We’re working with farmers to grow a sustainable farming model for Cumbria.

Context

This project follows on from the Fellfoot Forward Whole Farm Carbon Pilot (part of the Heritage Funded Fellfoot Forward Landscape Partnership Scheme.  In December 2021 in partnership with The Farmer Network we worked with five farms and calculated their carbon footprint using The Farm Carbon Toolkit . We chose to work with the farm carbon Toolkit because it’s free to use, has been created by farmers for farmers and because it takes a whole farm approach to emissions and sequestration with a focus on soil health.

When we discuss “carbon” we are actually referring to CO2e or carbon dioxide equivalent which is a measure of the three main greenhouse gases; carbon dioxide, nitrous oxide and methane. Carbon is used as a term to encapsulate all three of these gases under one metric so we can compare items such as fuel alongside the biological systems seen in livestock on a like for like basis.

The toolkit supports farmers in measuring their baseline carbon impact and looks at practical actions that can maximise carbon sequestration. This can be done through improved  soil and tree and hedge planting which improves shelter belts, flood resilience management and sequestration. Reduced fertiliser usage leads to fewer nitrous oxide emissions. Efficient farm machinery and vehicle usage can reduce carbon dioxide emissions and an improved stock management model can impact on methane emissions.

Farmers were asked to collect and input a variety of data associated with their business into the calculator which stores the info and can be updated as changes are made on an annual basis. This provides evidence on what to prioritise from a carbon and cost saving perspective and allows then to explore how changes to their management practices can reduce emissions.

During the pilot, a few things were identified to be missing from the overall picture. Our team at CAfS wanted to support farmers to explore renewable energy and energy efficiency for their farms and farmhouses and these were not included in the toolkit.

People looking at farm machinery

Farms are assessing the environmental impact of their business and working alongside CAfS to implement ways to reduce their carbon footprint.

That’s where this project comes in. We want to create an interactive decision-making aid for farmers. What this means is that we are making a place on our website where farmers can input their own data. This will include things like the “type” of farm – beef, sheep, mixed arable, poultry or dairy; its energy usage and when most energy is utilised – day or night; its location and topographical features – windy hillside, south facing, on a river etc. and its potential for renewable energy installation.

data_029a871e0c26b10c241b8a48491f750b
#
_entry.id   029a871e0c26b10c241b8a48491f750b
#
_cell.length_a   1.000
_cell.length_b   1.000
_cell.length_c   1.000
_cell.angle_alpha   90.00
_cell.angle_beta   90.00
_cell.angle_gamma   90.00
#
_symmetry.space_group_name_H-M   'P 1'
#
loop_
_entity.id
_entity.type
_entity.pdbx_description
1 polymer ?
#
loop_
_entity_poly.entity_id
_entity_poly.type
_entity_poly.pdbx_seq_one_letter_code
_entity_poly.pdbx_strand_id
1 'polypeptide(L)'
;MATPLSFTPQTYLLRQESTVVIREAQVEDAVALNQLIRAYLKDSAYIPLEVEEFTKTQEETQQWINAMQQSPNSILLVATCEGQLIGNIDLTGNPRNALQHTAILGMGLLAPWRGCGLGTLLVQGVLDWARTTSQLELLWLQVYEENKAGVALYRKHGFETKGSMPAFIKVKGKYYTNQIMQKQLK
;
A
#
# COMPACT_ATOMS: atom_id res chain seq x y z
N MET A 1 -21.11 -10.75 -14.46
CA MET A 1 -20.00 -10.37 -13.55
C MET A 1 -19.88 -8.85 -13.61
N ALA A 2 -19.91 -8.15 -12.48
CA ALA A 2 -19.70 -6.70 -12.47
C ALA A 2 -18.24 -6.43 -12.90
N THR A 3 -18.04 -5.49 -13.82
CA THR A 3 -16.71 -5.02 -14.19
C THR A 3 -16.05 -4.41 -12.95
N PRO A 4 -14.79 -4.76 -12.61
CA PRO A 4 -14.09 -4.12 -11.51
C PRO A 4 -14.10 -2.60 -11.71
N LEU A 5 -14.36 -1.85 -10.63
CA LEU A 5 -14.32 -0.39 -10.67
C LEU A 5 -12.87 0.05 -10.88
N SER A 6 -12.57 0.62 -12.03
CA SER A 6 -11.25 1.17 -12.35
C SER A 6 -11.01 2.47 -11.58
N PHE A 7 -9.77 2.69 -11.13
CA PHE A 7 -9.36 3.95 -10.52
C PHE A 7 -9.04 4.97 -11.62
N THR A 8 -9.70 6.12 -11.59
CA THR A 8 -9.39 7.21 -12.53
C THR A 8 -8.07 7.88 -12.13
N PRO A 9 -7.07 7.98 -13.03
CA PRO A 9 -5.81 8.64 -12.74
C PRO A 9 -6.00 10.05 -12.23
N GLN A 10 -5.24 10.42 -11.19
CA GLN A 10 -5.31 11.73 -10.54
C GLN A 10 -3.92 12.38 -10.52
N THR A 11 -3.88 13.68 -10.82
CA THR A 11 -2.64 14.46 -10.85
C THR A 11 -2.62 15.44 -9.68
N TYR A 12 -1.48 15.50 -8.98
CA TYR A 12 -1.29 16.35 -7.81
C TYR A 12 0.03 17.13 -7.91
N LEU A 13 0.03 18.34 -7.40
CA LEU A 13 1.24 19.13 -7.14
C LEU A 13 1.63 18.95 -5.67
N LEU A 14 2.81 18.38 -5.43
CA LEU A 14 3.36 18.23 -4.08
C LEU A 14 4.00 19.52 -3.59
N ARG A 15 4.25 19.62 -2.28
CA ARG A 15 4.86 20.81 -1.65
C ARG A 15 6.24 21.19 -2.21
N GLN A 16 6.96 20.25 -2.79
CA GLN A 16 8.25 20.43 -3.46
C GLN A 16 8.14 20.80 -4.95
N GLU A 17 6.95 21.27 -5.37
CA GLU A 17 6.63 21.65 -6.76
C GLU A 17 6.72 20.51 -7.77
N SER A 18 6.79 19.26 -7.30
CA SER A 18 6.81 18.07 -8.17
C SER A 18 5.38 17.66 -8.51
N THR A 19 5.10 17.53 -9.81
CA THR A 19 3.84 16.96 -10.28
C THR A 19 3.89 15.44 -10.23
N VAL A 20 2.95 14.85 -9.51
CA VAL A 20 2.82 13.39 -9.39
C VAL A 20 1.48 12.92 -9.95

With this information, we should be able to predict the potential for each farm if it had renewable energy infrastructure installed. This data can then be input into the Farm Carbon calculator. This tool will become a free-to-use function on our website.

When this data is gathered, it will be shared with Electricity North West who can support farmers with any barriers to implementation from grid capacity or proximity to the nearest substation. We’re interested in how much energy would be displaced from the grid when renewables are put in place. We want to support farms to become energy independent, giving them a long-term sustainable energy supply to reduce their fuel bills and reduce demand on the grid.

To consolidate the learning, we want to work closely with 10 farm types and get renewables installation quotes for at least four farms to see what the costs and opportunities could typically be to slash a farm’s carbon footprint. We’re interested to explore both micro renewables and “at scale agrivoltaics”.

Outcomes

At the end of the project, we’re hoping that the farmers we speak to will be more informed on renewable energy sources and confident about what’s on offer for them. To this end, we’ll be hosting stakeholder events and webinar training to upskill farmers on renewables.

We are also hoping to provide training to farmers on:

  • Managing the farmhouse and buildings for energy efficiency / retrofit
  • On farm renewables – unlocking potential

We will be working closely with Electricity North West to provide support and information on technical issues – grid capacity and anticipated future need.

This allows us to support up to ten farms with an independent solar renewables consultant to develop bespoke reports.

We need to better understand the challenges farmers face in installing renewables and how to support them to eliminate these barriers. This will allow future projects by CAfS and its partners to focus on practical solutions to common issues, be they location, ownership, financing, sustainable business concerns, lack of knowledge or time constraints.